Uncertainty roils Chinese private tutoring industry over feared regulatory crackdown

Society & Culture

This is not the first time that China has strengthened its oversight of the private education industry, but the recent crackdown might be more severe than ever.

New Oriental
Yao Jun / Reuters

Education stocks have tanked, investors have balked and parents across China shuddered as Chinese authorities signaled their willingness to clamp down on the country’s private tutoring industry, a business that has grown exponentially over the past few years as China’s education system became increasingly cutthroat.

Last week, news started making the rounds that after-school tutoring institutions in Beijing, which recently reopened for in-person classes following months-long closures due to COVID-19, were ordered to put a halt to offline teaching by the local government.

  • The mandate was rumored to be part of a campaign launched by Beijing’s education regulators to crack down on private tutoring companies that had no teaching certificates or business licenses.
  • Three types of institutions were specially targeted: those that offered tutoring programs for elementary school and middle school students, those that taught foreign languages, and those whose main clients were students preparing for the senior high school entrance examination and college entrance examination. 
  • In interviews with AI Financial Club (in Chinese), several business owners in Beijing said they were waiting for further notice from the local government regarding a new reopening date. Most of them said they were optimistic that in-person classes would resume in late March.
  • Nonetheless, Chinese education stocks, including New Oriental Education & Technology (EDU) and TAL Education (TAL), took losses last week in light of the news.

This is not the first time that China has strengthened its oversight of the private education industry, but the recent crackdown might be more severe than ever, according to Liáng Tǐngfú 梁挺福, a Beijing-based scholar on education.

  • In 2018, Beijing’s education authorities revealed that after “sweeping investigations” of more than 12,681 after-school tutoring institutions in the city, it found that more than half of them need to “rectify” their business practices and comply with regulatory requirements.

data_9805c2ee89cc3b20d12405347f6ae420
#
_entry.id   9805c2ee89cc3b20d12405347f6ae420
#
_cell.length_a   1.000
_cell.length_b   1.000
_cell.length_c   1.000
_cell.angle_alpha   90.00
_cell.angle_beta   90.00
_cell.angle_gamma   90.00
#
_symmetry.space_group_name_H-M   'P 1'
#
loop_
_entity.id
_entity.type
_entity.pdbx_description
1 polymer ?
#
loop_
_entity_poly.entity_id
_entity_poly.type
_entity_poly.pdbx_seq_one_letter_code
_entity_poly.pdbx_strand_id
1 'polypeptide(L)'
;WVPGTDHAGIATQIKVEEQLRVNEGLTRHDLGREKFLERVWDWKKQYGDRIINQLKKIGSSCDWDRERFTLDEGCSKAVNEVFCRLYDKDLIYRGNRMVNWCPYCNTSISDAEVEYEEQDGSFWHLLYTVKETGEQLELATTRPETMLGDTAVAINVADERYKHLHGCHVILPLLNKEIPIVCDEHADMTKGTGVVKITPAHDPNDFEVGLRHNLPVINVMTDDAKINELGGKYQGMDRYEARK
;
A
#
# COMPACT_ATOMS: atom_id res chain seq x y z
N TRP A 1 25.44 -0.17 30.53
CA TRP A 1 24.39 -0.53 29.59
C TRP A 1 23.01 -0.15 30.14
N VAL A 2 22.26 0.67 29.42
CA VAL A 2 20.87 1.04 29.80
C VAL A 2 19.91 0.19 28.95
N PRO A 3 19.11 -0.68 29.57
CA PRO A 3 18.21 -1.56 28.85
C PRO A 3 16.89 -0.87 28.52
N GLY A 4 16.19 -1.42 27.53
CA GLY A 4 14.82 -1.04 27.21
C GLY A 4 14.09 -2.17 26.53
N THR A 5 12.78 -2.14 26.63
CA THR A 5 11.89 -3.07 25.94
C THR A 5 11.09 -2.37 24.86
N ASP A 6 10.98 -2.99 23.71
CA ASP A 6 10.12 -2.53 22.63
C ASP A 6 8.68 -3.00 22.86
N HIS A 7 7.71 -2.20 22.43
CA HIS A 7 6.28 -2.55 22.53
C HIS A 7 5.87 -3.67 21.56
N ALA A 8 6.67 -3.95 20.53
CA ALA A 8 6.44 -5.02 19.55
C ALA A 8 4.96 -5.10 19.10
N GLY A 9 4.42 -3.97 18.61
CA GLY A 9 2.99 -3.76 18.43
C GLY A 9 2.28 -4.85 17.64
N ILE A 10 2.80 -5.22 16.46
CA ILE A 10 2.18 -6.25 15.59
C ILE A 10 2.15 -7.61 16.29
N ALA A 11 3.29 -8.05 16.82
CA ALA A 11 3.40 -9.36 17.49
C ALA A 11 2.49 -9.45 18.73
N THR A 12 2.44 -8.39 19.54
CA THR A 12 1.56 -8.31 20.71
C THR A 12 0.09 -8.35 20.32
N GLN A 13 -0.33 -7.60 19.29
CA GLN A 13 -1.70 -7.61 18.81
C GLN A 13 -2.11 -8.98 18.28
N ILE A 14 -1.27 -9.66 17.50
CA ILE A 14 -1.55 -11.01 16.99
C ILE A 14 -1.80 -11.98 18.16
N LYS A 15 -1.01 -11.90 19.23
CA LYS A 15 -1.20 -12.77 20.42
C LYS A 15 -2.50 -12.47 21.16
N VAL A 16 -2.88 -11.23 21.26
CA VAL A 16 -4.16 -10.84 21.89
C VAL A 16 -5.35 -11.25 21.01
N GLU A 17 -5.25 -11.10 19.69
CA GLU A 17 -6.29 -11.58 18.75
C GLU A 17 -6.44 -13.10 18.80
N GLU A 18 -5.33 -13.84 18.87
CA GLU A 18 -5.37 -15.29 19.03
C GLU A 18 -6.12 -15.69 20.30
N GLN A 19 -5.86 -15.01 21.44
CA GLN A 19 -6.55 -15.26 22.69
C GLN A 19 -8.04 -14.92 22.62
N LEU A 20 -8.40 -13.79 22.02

• In October, Lǚ Yùgāng 吕玉刚, director of the Department of Basic Education under the Chinese Ministry of Education, said in a press conference that, in a push to improve compliance, China had carried out comprehensive inspections of roughly 400,000 after-school tutoring institutions in 2020.
  • Private tutoring companies and language training institutions were main targets at this year’s 3.15 Gala, an annual consumer rights show designed to expose irregular practices and shady behavior in various industries. Complaints about China’s extracurricular education industry were mostly centered around companies that folded overnight and left clients unable to seek refunds. 

China’s private education sector was one of the few industries that saw growth during the COVID-19 pandemic. As most of the country went into quarantine, Chinese parents who were dissatisfied with the online education provided by traditional schools quickly turned to private tutoring companies to fill the gaps. 

  • According to Miaozhen Systems (in Chinese), a major Chinese third-party marketing data technology provider, the industry that spent the most on online advertising in 2020 was China’s education sector, whose budget for digital marketing grew by a whopping 57.1 percent compared to the previous year.
  • Chinese live tutoring app Yuanfudao, which has roughly 30,000 employees in teaching centers across China, raised $2.2 billion from investors in last October, overtaking Byju’s as the most valuable edtech company in the world.
  • China’s private education sector is forecast to reach an estimated market size of $61.4 billion in the year 2027. 
  • The exponential growth of this billion-dollar tutoring market is largely driven by China’s exam-oriented culture, where students are constantly under immense pressure to perform and parents invest heavily in their children’s education.